It is easy to forget the struggles of one's past when life has moved on. It's easy to assume our personal experiences are representative of most. My recent research, however, has revealed this to be untrue. In many parts of America, there are macro and micro-economic forces and trends that are negatively impacting life opportunities, careers, hope and the quality of the human experience.
When a customer complains of bad customer service, how should the business respond? Apologize, empathize and ensure it doesn't happen again. If businesses ignore these complaints they will quickly suffer the results. It's not too dissimilar when it comes to leading and/or governing constituents. Citizens also have experiences on a spectrum of good to bad. These human experiences make up a person's quality of life and are critically important to them.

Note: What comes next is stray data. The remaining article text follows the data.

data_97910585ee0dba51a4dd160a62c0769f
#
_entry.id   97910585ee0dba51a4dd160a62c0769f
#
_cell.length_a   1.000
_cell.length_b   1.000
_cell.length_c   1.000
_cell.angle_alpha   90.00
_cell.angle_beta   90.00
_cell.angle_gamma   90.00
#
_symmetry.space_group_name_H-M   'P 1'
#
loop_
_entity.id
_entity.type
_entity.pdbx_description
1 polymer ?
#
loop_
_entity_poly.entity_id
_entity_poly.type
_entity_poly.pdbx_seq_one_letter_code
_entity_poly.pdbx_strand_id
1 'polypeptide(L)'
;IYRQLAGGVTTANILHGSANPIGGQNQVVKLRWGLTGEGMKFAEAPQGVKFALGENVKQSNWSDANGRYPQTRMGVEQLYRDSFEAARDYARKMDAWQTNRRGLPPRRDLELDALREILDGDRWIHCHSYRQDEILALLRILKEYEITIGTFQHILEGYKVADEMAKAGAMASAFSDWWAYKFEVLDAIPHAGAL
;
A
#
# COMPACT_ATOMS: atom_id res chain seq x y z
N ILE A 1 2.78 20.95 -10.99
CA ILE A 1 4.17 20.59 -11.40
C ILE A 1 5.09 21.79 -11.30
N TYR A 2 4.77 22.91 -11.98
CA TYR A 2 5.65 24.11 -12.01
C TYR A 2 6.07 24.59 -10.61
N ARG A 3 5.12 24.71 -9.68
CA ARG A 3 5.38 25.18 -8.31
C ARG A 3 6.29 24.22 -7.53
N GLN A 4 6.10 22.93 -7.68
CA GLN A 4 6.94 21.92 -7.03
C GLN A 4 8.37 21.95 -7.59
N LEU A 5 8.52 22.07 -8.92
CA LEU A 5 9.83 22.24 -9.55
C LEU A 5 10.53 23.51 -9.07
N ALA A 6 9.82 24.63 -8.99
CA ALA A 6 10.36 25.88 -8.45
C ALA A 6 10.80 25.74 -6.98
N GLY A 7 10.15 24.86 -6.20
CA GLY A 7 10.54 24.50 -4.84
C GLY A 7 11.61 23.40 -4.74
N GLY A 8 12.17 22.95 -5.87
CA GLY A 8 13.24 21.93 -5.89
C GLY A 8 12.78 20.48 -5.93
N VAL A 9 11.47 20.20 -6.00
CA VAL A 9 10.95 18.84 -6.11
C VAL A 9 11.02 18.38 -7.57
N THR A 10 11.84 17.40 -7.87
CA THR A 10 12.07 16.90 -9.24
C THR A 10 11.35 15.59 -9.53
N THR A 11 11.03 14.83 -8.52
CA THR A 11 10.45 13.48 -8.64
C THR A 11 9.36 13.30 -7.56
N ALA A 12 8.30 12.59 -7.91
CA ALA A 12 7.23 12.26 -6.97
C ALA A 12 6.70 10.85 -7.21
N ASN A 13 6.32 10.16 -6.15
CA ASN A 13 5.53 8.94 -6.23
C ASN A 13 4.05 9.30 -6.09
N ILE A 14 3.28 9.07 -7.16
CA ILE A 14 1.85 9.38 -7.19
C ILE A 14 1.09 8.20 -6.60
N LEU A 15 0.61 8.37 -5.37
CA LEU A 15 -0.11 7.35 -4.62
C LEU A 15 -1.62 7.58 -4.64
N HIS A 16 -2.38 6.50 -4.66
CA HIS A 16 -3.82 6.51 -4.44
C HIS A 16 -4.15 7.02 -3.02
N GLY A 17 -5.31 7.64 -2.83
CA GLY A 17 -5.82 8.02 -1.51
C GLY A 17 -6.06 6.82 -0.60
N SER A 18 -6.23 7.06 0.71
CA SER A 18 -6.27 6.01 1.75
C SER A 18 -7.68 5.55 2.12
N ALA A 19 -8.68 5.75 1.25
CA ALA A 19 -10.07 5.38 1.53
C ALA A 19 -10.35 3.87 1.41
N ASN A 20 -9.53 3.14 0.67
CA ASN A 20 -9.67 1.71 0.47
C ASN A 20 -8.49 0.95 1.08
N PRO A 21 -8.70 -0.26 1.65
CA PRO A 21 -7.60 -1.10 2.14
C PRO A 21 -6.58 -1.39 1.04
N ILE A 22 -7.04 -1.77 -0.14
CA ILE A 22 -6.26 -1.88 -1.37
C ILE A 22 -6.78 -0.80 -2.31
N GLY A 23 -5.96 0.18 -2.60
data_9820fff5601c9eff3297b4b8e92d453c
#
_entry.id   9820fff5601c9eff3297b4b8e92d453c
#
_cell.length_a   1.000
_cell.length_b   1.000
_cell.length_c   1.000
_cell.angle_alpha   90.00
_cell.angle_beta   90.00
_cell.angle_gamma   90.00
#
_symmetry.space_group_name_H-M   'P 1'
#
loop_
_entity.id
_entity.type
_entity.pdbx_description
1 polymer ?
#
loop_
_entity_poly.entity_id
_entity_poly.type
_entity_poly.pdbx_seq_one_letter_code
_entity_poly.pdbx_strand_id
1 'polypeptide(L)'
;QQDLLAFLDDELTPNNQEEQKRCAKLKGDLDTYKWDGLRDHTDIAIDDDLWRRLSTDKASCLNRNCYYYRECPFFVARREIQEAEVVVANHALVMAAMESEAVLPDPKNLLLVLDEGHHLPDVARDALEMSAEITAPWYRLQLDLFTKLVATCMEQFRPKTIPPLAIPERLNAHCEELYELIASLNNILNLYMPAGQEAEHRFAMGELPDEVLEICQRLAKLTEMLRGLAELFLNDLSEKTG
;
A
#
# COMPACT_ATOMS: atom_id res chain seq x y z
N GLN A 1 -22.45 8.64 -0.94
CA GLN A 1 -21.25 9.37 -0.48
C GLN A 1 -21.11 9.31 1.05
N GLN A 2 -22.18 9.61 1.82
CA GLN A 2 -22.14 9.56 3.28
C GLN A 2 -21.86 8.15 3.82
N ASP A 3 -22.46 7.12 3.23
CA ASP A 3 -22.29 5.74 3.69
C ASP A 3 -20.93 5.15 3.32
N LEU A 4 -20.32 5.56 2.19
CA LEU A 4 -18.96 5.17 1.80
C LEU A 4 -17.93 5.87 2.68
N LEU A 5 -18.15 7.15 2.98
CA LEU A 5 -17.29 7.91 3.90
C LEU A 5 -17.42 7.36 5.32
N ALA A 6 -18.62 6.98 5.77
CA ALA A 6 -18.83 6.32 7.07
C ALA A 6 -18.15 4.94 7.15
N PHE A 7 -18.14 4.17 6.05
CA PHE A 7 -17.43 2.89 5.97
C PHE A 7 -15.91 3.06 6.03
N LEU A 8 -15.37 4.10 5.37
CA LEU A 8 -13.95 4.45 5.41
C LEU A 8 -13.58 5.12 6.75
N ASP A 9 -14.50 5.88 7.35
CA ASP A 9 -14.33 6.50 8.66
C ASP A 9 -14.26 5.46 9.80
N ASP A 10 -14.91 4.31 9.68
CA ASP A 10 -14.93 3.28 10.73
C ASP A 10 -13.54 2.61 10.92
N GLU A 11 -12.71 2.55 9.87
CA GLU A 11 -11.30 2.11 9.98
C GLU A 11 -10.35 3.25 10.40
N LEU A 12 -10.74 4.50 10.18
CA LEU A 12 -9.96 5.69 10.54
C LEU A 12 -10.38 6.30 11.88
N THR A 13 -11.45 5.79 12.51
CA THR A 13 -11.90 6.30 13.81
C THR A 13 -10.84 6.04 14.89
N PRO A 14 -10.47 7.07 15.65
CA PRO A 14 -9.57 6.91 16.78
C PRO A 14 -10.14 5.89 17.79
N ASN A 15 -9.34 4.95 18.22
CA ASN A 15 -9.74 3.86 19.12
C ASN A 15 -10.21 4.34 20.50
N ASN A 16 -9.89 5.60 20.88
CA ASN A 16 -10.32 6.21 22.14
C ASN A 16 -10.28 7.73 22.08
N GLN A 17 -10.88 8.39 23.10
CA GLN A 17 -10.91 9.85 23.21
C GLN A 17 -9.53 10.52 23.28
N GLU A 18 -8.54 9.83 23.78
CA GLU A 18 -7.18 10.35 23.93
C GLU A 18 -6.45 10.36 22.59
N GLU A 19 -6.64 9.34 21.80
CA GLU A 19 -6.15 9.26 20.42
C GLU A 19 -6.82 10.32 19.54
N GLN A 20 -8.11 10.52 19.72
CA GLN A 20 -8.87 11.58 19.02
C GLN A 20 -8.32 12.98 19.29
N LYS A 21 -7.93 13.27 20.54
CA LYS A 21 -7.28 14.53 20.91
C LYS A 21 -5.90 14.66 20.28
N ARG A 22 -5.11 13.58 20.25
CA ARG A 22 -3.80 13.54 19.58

Businesses cannot thrive, if their customers aren't thriving. Countries can't thrive, if their citizens are not thriving. What follows is a look at the human experience from the perspective of the less educated and underemployed workers in America.
For many Americans, deindustrialization has reduced the quality of their human experience. Many experience delayed and strained marriages, broken and delayed families, poor physical and mental health, addictions, diminished local economies, and even a reduced sense of worth, status, purpose and hope. What is causing these declines in fortune? Let’s take a look at deindustrialization, technological innovations and some additional variables that have worked symbiotically to create these unfortunate human experiences.